|Herbalife Shares Drop on Fraud Claims |
Herbalife Shares Fall After Fraud Discovery Institute Alleges Fraud
April 11, 2008: 03:24 PM EST
NEW YORK (Associated Press) - Shares of Herbalife Ltd., which sells nutritional supplements and weight-loss products, dropped Friday after a San Diego-based investigator leveled allegations of fraud against the company.
Shares fell $3.51, or 7.2 percent, to $45.09 in afternoon trading.
Barry Minkow, who now runs the Fraud Discovery Institute after serving a sentence for fraud at his own former company ZZZZ Best Co., released a list of "top 10 red flags for fraud" at Herbalife. The "flags" include senior managers allegedly dumping stock, high supervisor turnover and saturation in the market.
In the report on his Web site, Minkow said he reported to the Securities and Exchange Commission this month that he was shorting the stock to finance his investigation of Herbalife in China and produce You Tube videos of "Herbalife victims." By shorting the stock, Minkow bet the price would decline.
The Institute has accused the company of fraud before, saying Herbalife was operating a pyramid scheme and illegally recruiting distributors in mainland China.
Herbalife spokesman George Fischer said the company stands by the statement it released in November when Minkow made his initial accusation. The statement states "we have confidence in our direct-selling business model, our integrity and transparency as a NYSE-listed company and the fundamentals of our business."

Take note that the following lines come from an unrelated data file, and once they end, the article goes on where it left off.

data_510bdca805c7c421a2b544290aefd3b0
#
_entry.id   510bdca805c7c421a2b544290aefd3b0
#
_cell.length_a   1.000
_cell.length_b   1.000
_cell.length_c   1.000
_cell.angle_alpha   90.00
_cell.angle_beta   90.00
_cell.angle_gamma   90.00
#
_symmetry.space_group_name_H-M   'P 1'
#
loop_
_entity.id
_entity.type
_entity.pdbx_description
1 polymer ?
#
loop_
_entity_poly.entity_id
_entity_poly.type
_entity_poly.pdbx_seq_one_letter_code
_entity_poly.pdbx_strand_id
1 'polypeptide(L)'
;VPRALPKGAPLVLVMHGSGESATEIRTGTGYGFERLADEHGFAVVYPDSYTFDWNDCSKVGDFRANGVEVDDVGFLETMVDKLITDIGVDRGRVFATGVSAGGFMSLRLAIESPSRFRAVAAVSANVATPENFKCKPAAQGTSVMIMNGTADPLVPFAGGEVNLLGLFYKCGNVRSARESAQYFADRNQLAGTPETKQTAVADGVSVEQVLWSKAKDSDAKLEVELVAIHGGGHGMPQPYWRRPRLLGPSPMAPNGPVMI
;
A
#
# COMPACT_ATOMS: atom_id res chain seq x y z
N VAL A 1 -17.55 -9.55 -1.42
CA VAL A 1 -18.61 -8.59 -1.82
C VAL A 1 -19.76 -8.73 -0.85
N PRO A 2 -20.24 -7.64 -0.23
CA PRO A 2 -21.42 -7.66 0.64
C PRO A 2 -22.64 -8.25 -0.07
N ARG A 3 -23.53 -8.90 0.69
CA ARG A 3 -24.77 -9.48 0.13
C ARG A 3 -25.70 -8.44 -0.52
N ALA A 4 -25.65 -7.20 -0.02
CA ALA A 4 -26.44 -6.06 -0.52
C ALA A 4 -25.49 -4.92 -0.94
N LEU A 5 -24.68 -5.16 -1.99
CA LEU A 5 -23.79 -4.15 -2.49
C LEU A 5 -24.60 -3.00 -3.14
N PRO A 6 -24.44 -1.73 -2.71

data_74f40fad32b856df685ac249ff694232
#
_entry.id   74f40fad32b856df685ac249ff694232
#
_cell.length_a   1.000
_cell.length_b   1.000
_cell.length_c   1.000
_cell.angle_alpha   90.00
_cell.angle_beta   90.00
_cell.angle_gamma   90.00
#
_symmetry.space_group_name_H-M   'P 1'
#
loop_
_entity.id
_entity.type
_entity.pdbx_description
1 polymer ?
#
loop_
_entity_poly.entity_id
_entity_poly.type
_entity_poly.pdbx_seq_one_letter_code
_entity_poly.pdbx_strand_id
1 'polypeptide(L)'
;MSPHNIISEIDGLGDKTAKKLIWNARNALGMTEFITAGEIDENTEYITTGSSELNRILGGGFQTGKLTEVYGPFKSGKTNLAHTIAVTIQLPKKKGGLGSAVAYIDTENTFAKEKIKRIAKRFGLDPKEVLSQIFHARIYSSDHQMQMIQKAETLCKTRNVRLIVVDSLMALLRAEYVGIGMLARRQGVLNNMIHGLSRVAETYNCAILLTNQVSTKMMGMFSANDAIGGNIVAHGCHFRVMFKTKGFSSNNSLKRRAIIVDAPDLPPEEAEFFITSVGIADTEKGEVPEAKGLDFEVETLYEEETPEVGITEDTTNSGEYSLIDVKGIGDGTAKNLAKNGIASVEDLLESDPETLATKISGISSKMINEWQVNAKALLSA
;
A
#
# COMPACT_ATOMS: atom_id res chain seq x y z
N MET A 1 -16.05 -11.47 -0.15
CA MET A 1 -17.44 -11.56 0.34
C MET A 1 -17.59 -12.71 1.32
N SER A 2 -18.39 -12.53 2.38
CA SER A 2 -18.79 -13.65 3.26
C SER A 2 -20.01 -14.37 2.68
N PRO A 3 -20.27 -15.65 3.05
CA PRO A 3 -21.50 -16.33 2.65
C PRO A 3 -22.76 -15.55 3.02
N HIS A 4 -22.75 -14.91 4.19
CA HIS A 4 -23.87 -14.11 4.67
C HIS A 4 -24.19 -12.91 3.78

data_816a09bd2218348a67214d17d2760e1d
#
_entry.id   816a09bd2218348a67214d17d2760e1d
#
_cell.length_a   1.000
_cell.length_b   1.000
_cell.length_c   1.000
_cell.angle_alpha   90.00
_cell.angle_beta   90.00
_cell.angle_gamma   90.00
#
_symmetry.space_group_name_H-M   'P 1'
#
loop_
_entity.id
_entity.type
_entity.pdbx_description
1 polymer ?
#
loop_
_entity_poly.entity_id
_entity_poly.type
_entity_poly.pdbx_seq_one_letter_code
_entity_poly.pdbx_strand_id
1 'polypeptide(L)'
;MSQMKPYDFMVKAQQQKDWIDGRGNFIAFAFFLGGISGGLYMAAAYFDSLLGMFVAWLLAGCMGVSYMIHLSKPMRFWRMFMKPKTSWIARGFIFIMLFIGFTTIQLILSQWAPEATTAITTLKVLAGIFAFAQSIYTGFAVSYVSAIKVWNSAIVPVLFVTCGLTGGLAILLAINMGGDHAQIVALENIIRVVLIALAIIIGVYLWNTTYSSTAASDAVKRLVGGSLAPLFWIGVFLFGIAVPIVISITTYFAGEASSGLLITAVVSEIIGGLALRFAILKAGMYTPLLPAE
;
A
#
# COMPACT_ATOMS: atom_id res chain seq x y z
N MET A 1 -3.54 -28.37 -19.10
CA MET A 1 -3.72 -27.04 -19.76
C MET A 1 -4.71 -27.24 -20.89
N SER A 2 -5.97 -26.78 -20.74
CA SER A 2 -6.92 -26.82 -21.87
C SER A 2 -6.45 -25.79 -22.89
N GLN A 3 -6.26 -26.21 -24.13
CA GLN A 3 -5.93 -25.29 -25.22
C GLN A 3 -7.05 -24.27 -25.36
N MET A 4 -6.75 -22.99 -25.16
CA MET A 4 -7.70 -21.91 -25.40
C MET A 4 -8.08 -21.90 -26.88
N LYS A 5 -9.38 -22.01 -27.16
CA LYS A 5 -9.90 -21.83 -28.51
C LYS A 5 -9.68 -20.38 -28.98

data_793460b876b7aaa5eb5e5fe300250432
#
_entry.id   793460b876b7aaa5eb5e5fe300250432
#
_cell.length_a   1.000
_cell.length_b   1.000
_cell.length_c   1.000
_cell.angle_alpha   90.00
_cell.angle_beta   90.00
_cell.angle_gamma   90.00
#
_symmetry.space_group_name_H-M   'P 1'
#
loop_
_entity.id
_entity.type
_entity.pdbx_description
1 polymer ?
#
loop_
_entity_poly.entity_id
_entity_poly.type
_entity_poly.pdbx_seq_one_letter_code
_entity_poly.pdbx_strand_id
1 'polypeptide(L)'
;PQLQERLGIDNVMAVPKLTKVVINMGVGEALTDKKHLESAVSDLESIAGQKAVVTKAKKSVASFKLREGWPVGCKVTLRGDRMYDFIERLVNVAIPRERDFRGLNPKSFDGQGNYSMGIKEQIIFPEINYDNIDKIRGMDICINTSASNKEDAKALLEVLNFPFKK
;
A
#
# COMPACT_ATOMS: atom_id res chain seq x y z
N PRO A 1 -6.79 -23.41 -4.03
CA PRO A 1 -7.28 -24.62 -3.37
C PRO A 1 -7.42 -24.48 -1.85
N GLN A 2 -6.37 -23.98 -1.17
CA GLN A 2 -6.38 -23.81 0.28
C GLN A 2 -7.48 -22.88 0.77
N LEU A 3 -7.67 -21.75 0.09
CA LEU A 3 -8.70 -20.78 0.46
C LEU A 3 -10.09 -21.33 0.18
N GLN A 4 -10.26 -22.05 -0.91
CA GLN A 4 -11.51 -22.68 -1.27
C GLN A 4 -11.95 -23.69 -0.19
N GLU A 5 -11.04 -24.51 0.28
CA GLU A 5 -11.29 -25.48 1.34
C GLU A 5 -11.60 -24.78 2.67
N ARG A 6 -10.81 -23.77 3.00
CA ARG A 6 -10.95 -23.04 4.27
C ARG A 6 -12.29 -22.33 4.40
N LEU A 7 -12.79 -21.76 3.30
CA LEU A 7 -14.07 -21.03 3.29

Although investors appeared to be listening to the latest round of allegations Friday, Goldman Sachs analyst Simeon Gutman said in a note to investors he does not view the accusations as "troubling."
He said Herbalife discloses its supervisor turnover rate every year and nearly all insider selling was done with pre-planned 10b5-1 trading plans. Those plans allow a company insider to set up a program in advance for buying or selling shares and proceed with them even if he or she comes into possession of material nonpublic information.
Gutman said he was surprised by the share price drop but added the company's upcoming first quarter earnings report may give investors a reason to forget the allegations.
"In our view, the most effective refutation to any allegation is continued strong operating results," Gutman said.
The analyst said he expects the company to report earnings higher than investors expect